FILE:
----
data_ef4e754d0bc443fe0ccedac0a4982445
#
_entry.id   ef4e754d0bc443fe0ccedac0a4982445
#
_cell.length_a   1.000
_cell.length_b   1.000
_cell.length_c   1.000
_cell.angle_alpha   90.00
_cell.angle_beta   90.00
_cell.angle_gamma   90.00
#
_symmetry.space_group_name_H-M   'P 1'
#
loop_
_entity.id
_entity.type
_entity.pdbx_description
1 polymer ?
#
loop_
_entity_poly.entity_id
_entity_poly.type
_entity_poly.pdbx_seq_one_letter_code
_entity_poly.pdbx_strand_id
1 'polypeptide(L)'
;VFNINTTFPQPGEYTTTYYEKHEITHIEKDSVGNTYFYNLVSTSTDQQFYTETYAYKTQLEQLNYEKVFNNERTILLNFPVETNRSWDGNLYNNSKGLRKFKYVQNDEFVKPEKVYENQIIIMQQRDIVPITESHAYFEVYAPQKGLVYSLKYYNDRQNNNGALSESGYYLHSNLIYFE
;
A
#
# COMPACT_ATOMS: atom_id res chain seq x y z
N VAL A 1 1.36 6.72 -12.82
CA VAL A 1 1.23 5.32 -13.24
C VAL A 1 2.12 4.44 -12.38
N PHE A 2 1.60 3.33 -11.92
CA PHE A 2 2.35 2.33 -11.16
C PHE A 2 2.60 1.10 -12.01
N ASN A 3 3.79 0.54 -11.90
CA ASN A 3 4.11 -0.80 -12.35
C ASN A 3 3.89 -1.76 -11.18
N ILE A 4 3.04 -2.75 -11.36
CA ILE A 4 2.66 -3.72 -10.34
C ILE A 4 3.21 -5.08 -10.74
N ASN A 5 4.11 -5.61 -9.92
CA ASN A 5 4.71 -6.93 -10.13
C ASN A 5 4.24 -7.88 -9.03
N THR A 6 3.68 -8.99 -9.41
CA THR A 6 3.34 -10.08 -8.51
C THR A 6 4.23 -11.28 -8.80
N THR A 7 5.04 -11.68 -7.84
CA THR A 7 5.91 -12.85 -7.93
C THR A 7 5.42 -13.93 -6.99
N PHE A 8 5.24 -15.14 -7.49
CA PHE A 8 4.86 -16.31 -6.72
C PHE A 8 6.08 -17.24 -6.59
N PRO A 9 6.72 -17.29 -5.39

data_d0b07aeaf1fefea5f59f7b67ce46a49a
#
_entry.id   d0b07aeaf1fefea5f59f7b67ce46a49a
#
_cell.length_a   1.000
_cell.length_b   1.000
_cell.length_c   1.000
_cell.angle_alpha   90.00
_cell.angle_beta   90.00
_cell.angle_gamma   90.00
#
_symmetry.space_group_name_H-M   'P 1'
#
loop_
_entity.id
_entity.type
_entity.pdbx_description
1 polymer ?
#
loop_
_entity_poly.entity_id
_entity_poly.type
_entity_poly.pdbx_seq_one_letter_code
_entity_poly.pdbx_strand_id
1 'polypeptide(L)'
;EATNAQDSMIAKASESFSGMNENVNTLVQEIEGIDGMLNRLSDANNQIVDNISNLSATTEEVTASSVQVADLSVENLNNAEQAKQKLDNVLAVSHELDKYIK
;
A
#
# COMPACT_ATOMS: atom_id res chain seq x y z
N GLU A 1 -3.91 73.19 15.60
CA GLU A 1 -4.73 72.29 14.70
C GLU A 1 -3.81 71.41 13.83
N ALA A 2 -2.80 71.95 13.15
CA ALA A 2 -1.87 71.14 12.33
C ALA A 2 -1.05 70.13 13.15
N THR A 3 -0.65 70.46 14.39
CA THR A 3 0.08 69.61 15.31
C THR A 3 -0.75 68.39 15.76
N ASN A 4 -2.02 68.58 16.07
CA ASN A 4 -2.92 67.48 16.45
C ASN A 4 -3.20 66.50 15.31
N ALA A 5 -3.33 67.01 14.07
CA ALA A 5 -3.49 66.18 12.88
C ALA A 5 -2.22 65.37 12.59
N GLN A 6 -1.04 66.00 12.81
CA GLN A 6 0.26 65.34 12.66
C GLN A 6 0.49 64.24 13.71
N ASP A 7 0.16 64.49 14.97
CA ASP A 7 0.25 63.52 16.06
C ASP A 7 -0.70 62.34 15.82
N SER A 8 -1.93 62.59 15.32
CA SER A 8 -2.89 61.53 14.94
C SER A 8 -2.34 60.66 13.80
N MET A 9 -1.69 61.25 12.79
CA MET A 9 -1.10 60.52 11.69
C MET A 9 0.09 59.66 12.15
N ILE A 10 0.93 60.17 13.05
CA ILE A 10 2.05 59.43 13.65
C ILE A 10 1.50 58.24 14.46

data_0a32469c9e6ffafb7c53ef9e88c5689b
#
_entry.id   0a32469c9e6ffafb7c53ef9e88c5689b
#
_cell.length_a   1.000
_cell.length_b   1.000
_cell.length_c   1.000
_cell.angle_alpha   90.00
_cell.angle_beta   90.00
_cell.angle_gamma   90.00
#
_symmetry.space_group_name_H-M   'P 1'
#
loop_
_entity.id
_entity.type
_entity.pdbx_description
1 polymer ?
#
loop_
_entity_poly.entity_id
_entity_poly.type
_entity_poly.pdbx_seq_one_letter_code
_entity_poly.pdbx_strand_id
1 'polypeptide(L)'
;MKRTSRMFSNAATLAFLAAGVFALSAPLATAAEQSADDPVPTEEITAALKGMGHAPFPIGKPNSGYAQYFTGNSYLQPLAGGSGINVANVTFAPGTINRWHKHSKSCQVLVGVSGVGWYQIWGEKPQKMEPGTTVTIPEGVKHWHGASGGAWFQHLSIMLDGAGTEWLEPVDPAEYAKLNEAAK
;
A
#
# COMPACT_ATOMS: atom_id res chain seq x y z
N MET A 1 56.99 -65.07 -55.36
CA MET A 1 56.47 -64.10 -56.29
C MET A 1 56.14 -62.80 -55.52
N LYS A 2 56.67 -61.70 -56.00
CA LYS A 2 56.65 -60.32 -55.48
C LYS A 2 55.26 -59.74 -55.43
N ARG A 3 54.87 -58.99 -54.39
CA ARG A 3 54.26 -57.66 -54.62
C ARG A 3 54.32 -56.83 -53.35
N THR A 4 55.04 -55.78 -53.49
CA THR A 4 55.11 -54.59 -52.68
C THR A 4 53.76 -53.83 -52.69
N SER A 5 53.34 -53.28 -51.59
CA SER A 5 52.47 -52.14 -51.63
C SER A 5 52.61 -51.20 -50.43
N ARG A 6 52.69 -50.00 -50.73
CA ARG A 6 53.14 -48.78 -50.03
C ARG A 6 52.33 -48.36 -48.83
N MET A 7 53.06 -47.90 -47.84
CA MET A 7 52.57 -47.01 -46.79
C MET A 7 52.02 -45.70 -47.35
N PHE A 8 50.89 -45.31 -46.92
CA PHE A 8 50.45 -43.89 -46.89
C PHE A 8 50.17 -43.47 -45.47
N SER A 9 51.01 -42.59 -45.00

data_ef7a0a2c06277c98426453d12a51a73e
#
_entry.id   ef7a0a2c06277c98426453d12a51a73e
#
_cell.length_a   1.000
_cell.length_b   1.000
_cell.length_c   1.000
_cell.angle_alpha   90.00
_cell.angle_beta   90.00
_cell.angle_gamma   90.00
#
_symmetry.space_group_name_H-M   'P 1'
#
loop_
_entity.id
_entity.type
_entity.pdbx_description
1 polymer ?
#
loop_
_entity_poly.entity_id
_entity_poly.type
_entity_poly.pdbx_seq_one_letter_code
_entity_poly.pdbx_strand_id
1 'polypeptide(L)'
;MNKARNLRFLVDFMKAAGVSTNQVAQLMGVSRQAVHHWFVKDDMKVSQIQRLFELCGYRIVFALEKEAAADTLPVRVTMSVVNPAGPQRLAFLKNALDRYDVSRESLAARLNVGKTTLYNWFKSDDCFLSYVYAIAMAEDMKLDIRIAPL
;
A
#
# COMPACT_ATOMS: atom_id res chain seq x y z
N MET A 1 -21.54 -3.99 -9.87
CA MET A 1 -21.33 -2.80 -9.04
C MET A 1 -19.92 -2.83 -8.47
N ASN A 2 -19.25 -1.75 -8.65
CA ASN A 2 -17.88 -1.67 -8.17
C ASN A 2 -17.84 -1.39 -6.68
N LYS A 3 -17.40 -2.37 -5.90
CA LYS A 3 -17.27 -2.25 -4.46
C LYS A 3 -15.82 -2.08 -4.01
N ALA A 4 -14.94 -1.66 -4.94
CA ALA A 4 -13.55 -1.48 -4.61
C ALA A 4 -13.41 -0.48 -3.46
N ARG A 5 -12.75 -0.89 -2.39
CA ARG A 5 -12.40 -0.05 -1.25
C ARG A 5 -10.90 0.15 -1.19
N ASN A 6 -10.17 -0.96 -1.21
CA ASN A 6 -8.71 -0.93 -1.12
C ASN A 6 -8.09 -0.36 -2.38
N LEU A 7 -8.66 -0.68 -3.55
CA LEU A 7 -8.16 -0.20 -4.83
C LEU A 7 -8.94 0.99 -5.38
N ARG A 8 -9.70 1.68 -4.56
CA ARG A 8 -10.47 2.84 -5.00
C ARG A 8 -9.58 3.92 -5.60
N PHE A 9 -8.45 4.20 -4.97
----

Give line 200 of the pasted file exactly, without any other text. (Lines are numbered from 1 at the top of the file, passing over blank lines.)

# COMPACT_ATOMS: atom_id res chain seq x y z